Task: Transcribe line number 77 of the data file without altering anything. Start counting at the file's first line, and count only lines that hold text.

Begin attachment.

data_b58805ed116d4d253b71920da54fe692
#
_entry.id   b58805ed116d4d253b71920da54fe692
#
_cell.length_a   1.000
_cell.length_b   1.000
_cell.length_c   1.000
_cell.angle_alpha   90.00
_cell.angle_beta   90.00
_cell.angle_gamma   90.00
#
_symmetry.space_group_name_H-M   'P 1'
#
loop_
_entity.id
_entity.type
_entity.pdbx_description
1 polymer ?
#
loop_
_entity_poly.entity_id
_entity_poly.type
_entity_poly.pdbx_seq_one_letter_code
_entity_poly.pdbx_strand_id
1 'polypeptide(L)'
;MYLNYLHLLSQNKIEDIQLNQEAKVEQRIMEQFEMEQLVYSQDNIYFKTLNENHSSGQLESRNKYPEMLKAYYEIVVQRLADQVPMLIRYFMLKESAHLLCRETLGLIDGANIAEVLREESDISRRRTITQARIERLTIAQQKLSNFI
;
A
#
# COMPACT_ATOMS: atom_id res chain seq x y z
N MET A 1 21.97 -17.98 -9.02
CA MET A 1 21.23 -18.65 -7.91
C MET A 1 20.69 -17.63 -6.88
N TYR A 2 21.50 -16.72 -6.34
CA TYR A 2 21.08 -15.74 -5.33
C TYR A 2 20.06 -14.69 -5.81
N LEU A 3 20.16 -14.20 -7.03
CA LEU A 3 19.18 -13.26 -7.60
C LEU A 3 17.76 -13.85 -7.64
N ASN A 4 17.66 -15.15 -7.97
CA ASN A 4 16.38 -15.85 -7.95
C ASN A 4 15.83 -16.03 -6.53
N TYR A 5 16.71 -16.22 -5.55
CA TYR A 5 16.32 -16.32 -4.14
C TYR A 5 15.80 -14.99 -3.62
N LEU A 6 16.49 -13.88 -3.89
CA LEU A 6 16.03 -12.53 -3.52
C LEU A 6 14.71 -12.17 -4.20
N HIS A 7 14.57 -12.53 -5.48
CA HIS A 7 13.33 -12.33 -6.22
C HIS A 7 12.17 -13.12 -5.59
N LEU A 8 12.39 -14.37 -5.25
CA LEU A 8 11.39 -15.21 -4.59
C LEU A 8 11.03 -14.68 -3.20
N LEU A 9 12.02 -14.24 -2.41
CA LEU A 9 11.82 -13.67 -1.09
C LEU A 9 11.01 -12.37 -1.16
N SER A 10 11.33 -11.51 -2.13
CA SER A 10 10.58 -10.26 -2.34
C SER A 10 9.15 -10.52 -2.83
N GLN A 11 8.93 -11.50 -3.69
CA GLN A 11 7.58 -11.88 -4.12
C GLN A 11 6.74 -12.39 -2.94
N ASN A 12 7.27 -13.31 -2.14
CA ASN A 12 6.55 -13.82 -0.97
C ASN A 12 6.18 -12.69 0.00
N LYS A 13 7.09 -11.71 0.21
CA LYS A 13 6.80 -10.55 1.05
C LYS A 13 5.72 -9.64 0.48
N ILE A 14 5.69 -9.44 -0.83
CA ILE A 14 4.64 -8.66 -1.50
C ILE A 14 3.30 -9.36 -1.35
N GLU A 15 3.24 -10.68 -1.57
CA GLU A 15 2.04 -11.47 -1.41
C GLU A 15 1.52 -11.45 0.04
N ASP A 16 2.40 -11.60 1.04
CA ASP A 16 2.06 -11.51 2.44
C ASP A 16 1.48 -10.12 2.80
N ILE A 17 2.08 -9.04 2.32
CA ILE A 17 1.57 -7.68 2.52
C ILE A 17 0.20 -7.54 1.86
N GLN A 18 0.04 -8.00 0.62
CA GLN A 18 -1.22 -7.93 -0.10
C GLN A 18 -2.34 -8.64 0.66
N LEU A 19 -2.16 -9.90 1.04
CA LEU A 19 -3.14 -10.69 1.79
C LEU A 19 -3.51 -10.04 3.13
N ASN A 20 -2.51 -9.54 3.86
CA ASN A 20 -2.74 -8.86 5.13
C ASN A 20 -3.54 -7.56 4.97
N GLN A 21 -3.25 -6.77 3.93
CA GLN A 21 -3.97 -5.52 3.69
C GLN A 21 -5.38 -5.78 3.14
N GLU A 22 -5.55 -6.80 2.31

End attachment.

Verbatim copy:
CA ASP A 16 2.06 -11.51 2.44